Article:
The war against so-called ‘vaccine preventable’ diseases has a new frontier: the internet, and most recently The Council of Foreign Relations (CFR) has entered the fray with the publication of an interactive map that it claims “visually plots global outbreaks of measles, mumps, whooping cough, polio, rubella, and other diseases that are easily preventable by inexpensive and effective vaccines.” This widely referenced map generated news headlines such as:
- LA Times: “The toll of the anti-vaccination movement, in one devastating graphic”
- Medical Daily: “Map Shows Anti-Vaccine Movement’s Impact On Public Health In U.S., Europe”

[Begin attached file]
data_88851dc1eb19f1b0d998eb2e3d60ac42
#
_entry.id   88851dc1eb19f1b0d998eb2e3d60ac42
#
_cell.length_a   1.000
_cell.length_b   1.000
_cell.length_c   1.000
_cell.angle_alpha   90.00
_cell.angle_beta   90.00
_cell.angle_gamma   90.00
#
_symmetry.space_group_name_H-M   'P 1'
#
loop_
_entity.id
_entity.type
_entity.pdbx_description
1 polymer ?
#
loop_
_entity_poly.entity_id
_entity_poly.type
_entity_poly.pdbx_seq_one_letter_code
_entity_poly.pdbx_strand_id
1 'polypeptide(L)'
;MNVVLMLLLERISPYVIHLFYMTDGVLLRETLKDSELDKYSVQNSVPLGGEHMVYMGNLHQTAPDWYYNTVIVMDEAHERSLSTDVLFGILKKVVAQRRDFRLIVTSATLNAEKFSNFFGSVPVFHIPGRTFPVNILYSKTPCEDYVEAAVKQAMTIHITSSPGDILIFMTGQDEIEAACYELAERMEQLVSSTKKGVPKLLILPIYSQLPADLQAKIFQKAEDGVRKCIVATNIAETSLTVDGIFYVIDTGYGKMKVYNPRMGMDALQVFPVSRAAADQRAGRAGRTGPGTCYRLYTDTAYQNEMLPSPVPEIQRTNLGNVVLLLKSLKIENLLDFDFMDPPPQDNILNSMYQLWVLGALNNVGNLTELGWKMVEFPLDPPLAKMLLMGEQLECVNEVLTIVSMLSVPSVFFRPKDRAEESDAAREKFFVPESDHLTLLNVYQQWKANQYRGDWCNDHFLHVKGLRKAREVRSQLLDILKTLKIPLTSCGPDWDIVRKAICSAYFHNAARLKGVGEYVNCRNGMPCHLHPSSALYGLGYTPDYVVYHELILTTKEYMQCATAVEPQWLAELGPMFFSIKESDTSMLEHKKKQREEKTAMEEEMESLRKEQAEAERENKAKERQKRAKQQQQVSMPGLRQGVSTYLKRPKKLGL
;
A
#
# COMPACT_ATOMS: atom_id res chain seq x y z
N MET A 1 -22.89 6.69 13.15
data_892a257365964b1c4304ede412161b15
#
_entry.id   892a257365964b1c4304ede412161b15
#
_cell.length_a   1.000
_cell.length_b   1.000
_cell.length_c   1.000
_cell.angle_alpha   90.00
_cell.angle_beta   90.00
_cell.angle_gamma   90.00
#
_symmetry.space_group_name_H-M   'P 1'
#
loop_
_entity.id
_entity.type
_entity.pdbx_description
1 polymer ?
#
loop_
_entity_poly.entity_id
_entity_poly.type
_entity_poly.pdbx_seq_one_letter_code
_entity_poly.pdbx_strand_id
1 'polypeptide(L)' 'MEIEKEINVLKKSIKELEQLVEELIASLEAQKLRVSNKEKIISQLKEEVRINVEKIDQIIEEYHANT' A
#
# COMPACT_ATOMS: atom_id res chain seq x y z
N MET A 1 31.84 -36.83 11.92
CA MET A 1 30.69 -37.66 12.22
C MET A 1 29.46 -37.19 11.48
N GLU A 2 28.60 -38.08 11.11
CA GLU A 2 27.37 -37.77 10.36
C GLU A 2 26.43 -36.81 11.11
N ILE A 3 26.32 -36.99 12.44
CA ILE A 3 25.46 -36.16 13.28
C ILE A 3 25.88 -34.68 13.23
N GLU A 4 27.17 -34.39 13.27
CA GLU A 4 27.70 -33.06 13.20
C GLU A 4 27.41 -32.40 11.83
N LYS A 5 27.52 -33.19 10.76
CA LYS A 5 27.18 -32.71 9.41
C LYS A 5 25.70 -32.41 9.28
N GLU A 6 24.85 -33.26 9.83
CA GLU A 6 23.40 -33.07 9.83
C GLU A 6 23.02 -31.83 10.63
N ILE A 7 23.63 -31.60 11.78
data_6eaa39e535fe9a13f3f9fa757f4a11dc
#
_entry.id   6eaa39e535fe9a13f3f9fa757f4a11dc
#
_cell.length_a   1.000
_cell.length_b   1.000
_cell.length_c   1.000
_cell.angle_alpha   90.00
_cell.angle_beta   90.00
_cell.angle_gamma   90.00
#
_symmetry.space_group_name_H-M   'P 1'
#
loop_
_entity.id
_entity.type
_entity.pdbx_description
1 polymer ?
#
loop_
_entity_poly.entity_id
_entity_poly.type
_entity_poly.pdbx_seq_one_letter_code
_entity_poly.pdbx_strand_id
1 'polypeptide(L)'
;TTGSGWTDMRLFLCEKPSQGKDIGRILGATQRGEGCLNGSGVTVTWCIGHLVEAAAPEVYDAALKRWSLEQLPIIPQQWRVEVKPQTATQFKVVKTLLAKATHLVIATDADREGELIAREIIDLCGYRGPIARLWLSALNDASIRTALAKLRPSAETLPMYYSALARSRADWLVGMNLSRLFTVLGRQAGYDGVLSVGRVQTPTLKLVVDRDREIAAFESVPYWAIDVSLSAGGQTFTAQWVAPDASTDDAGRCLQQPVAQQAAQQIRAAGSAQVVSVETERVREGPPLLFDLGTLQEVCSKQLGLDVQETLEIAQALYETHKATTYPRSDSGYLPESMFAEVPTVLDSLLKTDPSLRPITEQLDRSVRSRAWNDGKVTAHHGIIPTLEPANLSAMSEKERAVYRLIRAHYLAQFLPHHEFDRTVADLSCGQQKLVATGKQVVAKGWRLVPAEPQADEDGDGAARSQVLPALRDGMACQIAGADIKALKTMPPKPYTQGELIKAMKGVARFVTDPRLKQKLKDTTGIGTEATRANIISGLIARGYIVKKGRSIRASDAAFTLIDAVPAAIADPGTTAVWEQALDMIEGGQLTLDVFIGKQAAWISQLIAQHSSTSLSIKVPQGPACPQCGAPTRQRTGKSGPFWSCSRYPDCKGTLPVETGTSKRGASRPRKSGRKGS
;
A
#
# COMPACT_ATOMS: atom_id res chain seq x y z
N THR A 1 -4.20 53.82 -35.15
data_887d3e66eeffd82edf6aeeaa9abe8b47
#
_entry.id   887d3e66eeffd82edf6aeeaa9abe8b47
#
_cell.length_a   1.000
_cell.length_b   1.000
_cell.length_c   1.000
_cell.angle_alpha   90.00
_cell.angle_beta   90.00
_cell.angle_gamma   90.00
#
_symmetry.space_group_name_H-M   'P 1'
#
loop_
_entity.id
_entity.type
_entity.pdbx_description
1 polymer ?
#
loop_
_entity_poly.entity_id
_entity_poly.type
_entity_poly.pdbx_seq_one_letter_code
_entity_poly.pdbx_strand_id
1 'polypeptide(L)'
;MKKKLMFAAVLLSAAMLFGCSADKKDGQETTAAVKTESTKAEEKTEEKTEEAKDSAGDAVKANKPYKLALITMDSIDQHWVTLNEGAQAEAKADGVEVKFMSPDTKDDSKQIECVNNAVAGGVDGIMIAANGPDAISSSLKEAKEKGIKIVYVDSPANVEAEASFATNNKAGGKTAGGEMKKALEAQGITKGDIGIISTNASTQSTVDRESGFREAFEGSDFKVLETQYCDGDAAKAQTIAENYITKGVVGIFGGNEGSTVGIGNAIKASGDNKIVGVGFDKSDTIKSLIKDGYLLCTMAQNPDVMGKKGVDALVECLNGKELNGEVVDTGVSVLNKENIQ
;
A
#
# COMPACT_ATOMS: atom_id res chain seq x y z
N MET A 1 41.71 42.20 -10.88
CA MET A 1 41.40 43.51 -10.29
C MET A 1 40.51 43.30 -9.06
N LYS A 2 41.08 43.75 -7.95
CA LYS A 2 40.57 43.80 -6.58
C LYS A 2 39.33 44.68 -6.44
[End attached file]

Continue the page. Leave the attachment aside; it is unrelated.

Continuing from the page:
- The Verge: “Map of preventable disease outbreaks shows the influence of anti-vaccination movements”
CFR’s map is “made possible by the Bill & Melinda Gates Foundation,” and is part of The Global Health Program at the Council on Foreign Relations, which it claims “provides independent, evidence-based analysis and recommendations to help policymakers, business leaders, journalists, and the general public meet the health challenges of a globalized world.” The problem, however, with this map is that is not based on peer-reviewed biomedical evidence as one would expect, but largely anecdotal evidence aggregated from unconfirmed and often unverifiable news stories. …
As long as they deny the autism connection they are not to be taken seriously. But in any case it takes a great deal of blind trust in our medical, pharmaceutical and governmental institutions to get vaccinated.